Who I am
Thanks to the movie and music industry, California has acquired a reputation as the land of endless summer. I grew up in one of the many cities in the county of Los Angeles and have lived in California for most of my life. I mention this fact because it has been integral in shaping who I am today and is perhaps why most of my research is based in California. When I was a child, my love for the ocean was fostered by my parents. One of my fondest memories is of my dad taking my sister and me to the beach every Monday night after he got home from work. Throughout my life, my parents have been supportive of my budding (and now realised) marine biologist endeavours. Whether it was after-school classes at local aquariums, day camps or taking me to visit colleges around the state that offered degrees in marine biology, my parents have been there every step of the way.
During my childhood, I became interested in shark research after reading the work of Dr Eugenie Clark. I was fascinated not only by her research on shark behaviour, but also because she was a woman in science who showed that shark research wasn’t just for men. While working on my Master’s at Cal State Long Beach, I forged my own path as a shark biologist. At college I became interested in environmental contaminants and since then I have been investigating patterns of accumulation and the implications they have for an animal’s fitness. Elasmobranchs (sharks, skates and rays) represent a unique model system in contaminant research and are also understudied in this area compared to birds, reptiles or mammals.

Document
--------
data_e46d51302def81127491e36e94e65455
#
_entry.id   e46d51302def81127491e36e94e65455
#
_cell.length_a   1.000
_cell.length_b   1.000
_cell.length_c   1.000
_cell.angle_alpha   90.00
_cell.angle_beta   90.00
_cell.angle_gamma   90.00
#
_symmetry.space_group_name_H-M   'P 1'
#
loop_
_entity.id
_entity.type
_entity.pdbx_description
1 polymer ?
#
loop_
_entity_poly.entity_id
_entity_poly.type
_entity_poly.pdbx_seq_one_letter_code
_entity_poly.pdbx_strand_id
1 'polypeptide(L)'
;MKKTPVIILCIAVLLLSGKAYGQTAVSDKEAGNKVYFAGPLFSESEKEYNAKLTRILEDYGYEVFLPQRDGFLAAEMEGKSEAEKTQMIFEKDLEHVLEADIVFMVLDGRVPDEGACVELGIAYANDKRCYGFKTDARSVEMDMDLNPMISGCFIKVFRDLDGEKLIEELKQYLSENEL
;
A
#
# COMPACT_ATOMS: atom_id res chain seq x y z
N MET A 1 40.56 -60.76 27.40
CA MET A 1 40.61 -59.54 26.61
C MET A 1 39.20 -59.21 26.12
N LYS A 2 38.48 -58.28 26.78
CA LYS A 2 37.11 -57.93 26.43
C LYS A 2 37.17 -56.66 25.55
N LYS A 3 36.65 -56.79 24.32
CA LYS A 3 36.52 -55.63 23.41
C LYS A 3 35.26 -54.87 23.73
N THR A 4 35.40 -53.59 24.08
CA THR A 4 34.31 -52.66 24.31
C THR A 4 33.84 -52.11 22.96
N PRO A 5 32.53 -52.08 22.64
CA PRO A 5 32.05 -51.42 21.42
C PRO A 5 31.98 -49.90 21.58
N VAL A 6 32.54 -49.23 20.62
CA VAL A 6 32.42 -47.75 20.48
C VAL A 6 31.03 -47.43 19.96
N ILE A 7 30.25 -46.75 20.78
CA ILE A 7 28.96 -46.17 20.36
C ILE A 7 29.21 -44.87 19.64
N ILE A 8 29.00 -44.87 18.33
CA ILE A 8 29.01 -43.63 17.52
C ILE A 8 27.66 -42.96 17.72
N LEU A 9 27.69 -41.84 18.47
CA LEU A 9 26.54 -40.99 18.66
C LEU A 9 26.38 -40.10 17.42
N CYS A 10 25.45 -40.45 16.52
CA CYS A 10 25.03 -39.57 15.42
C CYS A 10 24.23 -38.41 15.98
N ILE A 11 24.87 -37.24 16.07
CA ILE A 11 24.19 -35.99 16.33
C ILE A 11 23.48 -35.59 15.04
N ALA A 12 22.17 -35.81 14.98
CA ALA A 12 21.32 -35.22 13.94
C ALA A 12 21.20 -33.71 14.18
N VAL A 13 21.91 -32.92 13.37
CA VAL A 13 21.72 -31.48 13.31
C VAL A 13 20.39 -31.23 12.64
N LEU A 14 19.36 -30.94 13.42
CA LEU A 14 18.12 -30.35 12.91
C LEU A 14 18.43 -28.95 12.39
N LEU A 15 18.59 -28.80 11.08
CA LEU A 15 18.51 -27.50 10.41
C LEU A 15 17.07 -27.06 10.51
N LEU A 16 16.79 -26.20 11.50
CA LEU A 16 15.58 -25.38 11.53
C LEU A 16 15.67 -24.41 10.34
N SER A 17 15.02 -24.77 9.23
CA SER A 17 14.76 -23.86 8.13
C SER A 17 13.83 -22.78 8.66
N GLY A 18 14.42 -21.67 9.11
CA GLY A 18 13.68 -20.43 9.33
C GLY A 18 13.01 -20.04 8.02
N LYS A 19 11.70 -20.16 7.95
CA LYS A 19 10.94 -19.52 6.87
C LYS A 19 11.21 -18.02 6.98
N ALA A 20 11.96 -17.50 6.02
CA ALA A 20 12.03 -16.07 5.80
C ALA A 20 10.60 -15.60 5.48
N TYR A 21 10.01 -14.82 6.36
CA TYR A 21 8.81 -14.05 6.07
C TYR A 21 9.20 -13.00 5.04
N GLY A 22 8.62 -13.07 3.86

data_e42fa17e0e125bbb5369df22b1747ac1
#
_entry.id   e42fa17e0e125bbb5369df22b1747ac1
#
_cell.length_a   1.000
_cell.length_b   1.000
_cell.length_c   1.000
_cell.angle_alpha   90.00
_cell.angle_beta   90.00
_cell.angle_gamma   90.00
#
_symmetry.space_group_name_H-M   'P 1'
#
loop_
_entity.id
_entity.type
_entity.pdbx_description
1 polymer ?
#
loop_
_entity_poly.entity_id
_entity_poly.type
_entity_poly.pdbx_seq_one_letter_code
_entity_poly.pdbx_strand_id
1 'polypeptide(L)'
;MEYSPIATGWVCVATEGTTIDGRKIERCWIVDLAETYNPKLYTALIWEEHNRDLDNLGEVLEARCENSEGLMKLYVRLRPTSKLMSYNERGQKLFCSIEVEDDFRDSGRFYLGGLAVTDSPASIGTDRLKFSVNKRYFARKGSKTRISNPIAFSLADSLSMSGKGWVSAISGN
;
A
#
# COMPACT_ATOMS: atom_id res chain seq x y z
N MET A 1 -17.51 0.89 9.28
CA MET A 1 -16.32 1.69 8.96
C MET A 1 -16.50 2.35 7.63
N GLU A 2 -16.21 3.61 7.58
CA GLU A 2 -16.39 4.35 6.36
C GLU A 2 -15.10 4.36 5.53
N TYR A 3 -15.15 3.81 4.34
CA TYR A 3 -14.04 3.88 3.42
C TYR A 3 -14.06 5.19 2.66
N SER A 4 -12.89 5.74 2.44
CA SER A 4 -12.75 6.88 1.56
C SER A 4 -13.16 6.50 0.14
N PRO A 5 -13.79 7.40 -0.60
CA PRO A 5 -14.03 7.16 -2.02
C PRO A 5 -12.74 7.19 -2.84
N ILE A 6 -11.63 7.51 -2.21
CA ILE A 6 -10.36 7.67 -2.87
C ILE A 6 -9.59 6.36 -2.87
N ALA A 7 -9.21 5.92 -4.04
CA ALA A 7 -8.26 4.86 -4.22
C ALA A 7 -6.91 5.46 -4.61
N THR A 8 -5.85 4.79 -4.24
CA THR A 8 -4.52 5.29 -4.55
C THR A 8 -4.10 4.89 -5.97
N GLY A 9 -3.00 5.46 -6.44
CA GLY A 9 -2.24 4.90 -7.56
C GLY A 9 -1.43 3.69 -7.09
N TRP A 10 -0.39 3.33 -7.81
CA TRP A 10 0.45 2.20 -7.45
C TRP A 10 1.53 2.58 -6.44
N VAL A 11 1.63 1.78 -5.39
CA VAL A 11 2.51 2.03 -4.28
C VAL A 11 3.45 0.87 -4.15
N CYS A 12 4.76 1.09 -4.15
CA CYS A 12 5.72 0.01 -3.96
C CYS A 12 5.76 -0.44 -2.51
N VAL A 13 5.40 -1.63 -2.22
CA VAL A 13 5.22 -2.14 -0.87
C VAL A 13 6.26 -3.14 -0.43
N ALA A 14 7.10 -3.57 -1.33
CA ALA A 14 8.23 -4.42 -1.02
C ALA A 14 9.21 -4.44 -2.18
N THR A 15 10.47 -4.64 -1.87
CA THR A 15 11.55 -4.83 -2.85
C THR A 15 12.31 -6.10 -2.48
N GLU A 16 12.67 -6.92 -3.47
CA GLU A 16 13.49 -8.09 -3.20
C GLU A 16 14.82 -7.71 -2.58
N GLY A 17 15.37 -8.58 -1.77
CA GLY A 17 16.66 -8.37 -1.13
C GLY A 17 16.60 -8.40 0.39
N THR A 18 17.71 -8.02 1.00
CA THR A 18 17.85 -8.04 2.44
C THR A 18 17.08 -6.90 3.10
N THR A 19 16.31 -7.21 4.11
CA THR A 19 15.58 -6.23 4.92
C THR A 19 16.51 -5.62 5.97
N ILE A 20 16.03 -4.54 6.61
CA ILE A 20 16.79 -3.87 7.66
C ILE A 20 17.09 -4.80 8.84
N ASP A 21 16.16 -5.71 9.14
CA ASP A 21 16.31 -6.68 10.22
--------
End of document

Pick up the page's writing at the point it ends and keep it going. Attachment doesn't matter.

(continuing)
Where I work
Up and down the coast of California, the Pacific Ocean is more than just a body of water; it’s a way of life. What most people don’t realise is the impact that humans have on the adjacent marine areas. Think about it. More than 22 million people live in southern California alone, which is a larger population and higher density of humans than in many countries around the world. Of course, many people are aware of the human impacts that they can see, such as litter or oil spills. However, the pollution that people can’t see lasts just as long – if not longer.
I am interested in studying this unseen and often forgotten pollution. Many tons of organic contaminants were released into the southern California marine environment before they were banned in the 1970s. In particular, DDT, the contaminant responsible for the thinning of bird eggshells made famous by Rachel Carson’s Silent Spring, was released in high proportions there. Because of this, animals from southern California have a unique ‘DDT signature’. While remediation efforts are ongoing, the high persistence of these contaminants in the environment is a concern. Since elasmobranchs are at the top of many food chains, they have a tendency to accumulate high levels of contaminants, which is where my interest in this field came into being.
What I do